Hidden in plain sight? Does stricter employment protection legislation lead to an increased risk of hidden unemployment in later life

M. Hyde, E. Dingemans

    Research output: Contribution to journalArticleAcademicpeer-review

    5 Citations (Scopus)


    This article examines the influence of national employment protection legislation (EPL) on the likelihood of older workers in Europe being forced into retirement. Data are drawn from 4 waves of the Survey of Health, Ageing and Retirement in Europe (SHARE) covering the period from 2004 to 2013. The sample is restricted to those who were aged between 50 and 80 and exited from paid work during the study period (N = 3,446). EPL was measured using the OECD indicators of employment protection concerning regulations for individual dismissals. Exits from work were defined as forced or unforced based on the respondent’s description of the reason for leaving work. Our cross-national study shows considerable variety in the prevalence of forced career exit across 13 European countries. Furthermore, the results show that career exit through retirement is less likely to have been forced as compared to career exit through non-retirement routes. However, the results also show that with every unit increase in the EPL index, the probability of forced career exit through retirement becomes more likely. Apparently in countries with high levels of employment protection, retirement is a more attractive route to lay off older workers than in countries with low EPL. By forcing older adults to leave their jobs through retirement, these employers are shedding workers who would have preferred to continue their working lives.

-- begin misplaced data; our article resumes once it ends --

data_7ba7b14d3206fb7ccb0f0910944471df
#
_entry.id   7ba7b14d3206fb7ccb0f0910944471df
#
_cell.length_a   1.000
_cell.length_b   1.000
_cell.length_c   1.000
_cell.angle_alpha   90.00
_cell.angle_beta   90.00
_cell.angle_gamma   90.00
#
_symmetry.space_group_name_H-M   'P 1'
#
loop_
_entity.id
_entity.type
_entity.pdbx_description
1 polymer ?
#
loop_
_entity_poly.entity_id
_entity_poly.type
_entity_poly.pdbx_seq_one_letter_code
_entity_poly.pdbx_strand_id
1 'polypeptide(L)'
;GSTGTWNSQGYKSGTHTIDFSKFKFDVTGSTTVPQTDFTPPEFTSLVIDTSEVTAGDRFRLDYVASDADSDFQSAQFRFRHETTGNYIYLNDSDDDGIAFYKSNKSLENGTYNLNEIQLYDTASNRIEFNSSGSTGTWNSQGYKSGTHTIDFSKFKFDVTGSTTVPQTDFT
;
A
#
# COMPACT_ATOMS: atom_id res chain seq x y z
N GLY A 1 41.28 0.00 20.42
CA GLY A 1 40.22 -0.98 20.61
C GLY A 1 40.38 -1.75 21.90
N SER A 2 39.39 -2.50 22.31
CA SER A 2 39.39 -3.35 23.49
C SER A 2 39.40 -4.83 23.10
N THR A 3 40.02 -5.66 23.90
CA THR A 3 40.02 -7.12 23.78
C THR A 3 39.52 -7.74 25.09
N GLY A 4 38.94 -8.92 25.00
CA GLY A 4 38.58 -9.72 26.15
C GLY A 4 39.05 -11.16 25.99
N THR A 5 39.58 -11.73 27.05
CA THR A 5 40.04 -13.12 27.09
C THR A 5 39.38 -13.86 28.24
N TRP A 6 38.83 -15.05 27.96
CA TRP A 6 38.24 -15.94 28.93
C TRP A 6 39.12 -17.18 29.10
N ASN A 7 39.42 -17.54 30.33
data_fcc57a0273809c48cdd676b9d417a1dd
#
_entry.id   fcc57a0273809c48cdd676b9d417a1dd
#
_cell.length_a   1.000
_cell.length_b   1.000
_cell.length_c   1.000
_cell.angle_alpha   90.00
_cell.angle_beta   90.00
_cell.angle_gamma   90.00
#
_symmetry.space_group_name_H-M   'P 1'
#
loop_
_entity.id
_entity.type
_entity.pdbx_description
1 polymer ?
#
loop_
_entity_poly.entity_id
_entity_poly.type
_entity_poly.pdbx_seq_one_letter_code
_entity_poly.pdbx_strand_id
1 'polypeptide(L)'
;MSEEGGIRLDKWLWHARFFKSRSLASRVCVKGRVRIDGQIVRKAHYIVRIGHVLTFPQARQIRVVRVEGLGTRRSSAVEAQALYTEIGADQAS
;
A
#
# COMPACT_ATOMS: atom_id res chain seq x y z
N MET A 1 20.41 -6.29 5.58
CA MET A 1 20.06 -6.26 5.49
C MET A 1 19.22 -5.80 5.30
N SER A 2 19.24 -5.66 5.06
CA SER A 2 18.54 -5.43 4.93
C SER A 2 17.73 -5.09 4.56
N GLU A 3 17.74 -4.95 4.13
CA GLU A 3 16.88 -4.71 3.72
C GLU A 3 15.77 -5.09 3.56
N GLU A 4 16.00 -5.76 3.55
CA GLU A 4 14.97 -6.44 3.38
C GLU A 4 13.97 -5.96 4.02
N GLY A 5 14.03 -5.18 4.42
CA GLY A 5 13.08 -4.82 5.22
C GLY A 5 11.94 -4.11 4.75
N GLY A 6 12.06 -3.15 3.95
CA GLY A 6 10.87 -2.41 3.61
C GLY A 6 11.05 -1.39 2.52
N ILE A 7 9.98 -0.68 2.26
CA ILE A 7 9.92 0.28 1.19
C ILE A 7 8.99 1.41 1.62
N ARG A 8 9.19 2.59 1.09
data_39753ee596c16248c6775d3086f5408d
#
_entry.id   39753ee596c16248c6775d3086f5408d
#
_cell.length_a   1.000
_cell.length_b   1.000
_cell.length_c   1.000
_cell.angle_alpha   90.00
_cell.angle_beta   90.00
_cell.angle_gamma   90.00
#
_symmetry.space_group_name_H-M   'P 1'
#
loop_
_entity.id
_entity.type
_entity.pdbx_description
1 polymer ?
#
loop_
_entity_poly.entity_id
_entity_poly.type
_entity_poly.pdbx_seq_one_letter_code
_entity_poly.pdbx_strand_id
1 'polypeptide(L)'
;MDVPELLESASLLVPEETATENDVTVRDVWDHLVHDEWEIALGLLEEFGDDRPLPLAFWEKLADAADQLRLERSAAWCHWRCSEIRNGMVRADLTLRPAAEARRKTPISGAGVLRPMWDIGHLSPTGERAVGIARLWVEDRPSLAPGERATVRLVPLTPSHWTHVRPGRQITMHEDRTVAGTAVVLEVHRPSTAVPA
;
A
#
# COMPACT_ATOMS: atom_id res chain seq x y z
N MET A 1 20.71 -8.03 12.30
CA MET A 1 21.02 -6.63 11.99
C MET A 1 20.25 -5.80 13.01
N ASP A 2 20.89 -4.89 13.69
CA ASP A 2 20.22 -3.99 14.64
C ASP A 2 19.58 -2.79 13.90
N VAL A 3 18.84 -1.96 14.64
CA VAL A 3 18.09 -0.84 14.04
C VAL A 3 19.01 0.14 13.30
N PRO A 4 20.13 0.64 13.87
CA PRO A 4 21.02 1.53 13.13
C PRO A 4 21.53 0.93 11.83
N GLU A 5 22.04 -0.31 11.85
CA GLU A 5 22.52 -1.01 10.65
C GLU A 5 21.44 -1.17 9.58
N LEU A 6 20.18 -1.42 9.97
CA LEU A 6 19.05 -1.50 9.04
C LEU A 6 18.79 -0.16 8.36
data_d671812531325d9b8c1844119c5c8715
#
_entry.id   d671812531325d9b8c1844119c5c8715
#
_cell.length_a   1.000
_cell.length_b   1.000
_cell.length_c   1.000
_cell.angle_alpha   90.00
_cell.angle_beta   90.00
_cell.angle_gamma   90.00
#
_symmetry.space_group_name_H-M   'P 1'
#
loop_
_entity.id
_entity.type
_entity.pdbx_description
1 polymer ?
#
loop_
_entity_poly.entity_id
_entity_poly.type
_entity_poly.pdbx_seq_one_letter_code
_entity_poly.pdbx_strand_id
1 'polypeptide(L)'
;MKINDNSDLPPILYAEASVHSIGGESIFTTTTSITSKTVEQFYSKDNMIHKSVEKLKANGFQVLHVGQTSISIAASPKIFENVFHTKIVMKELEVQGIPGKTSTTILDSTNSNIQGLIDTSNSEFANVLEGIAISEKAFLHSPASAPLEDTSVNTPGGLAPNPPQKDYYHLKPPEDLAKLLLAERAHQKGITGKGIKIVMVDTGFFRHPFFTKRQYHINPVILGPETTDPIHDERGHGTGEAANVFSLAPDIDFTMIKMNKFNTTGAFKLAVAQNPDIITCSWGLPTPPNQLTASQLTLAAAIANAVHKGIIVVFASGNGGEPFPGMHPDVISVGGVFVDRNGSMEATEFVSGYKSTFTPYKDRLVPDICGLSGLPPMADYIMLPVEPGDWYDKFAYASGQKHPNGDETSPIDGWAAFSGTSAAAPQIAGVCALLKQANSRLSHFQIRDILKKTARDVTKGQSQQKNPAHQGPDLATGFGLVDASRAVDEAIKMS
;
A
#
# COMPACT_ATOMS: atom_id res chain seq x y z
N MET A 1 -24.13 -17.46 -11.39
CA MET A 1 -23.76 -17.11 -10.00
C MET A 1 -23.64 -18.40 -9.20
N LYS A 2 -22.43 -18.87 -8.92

Original languageEnglish
    Pages (from-to)231-242
    Number of pages12
    JournalWork, Aging and Retirement
    Issue number3
    Publication statusPublished - 2017


    • SSCI
    • employment protection legislation
    • hidden unemployment

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